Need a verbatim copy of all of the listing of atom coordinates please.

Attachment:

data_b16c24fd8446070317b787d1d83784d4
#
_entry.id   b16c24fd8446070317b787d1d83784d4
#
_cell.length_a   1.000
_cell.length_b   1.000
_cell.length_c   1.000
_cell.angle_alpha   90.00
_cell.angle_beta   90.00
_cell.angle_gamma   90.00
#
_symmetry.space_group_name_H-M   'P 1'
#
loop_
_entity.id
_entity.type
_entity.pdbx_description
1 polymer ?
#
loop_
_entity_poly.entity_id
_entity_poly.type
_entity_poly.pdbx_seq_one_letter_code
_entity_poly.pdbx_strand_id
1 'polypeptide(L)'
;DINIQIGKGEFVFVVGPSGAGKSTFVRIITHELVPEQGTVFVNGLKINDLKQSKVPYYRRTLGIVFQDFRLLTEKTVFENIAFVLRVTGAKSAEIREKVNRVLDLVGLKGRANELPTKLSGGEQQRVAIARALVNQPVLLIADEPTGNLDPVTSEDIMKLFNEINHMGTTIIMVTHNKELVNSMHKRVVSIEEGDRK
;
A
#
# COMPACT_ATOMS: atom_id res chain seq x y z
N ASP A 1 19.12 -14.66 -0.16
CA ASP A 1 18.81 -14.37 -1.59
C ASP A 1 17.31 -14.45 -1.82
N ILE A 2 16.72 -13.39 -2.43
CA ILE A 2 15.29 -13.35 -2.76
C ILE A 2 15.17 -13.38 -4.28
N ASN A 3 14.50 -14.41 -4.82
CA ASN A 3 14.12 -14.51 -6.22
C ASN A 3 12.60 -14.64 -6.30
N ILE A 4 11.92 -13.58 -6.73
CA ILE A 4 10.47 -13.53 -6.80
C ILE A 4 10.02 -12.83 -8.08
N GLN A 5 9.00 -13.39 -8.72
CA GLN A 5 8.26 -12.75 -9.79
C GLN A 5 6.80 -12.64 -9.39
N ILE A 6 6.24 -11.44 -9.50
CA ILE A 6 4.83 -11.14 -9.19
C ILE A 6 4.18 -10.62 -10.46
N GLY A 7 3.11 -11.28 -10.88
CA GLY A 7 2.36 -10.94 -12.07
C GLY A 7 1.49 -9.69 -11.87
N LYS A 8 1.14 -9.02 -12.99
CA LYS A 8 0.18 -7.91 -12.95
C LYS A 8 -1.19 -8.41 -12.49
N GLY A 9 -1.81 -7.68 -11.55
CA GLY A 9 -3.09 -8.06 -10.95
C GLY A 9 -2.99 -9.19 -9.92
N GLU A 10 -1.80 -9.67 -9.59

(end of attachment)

data_b16c24fd8446070317b787d1d83784d4
#
_entry.id   b16c24fd8446070317b787d1d83784d4
#
_cell.length_a   1.000
_cell.length_b   1.000
_cell.length_c   1.000
_cell.angle_alpha   90.00
_cell.angle_beta   90.00
_cell.angle_gamma   90.00
#
_symmetry.space_group_name_H-M   'P 1'
#
loop_
_entity.id
_entity.type
_entity.pdbx_description
1 polymer ?
#
loop_
_entity_poly.entity_id
_entity_poly.type
_entity_poly.pdbx_seq_one_letter_code
_entity_poly.pdbx_strand_id
1 'polypeptide(L)'
;DINIQIGKGEFVFVVGPSGAGKSTFVRIITHELVPEQGTVFVNGLKINDLKQSKVPYYRRTLGIVFQDFRLLTEKTVFENIAFVLRVTGAKSAEIREKVNRVLDLVGLKGRANELPTKLSGGEQQRVAIARALVNQPVLLIADEPTGNLDPVTSEDIMKLFNEINHMGTTIIMVTHNKELVNSMHKRVVSIEEGDRK
;
A
#
# COMPACT_ATOMS: atom_id res chain seq x y z
N ASP A 1 19.12 -14.66 -0.16
CA ASP A 1 18.81 -14.37 -1.59
C ASP A 1 17.31 -14.45 -1.82
N ILE A 2 16.72 -13.39 -2.43
CA ILE A 2 15.29 -13.35 -2.76
C ILE A 2 15.17 -13.38 -4.28
N ASN A 3 14.50 -14.41 -4.82
CA ASN A 3 14.12 -14.51 -6.22
C ASN A 3 12.60 -14.64 -6.30
N ILE A 4 11.92 -13.58 -6.73
CA ILE A 4 10.47 -13.53 -6.80
C ILE A 4 10.02 -12.83 -8.08
N GLN A 5 9.00 -13.39 -8.72
CA GLN A 5 8.26 -12.75 -9.79
C GLN A 5 6.80 -12.64 -9.39
N ILE A 6 6.24 -11.44 -9.50
CA ILE A 6 4.83 -11.14 -9.19
C ILE A 6 4.18 -10.62 -10.46
N GLY A 7 3.11 -11.28 -10.88
CA GLY A 7 2.36 -10.94 -12.07
C GLY A 7 1.49 -9.69 -11.87
N LYS A 8 1.14 -9.02 -12.99
CA LYS A 8 0.18 -7.91 -12.95
C LYS A 8 -1.19 -8.41 -12.49
N GLY A 9 -1.81 -7.68 -11.55
CA GLY A 9 -3.09 -8.06 -10.95
C GLY A 9 -2.99 -9.19 -9.92
N GLU A 10 -1.80 -9.67 -9.59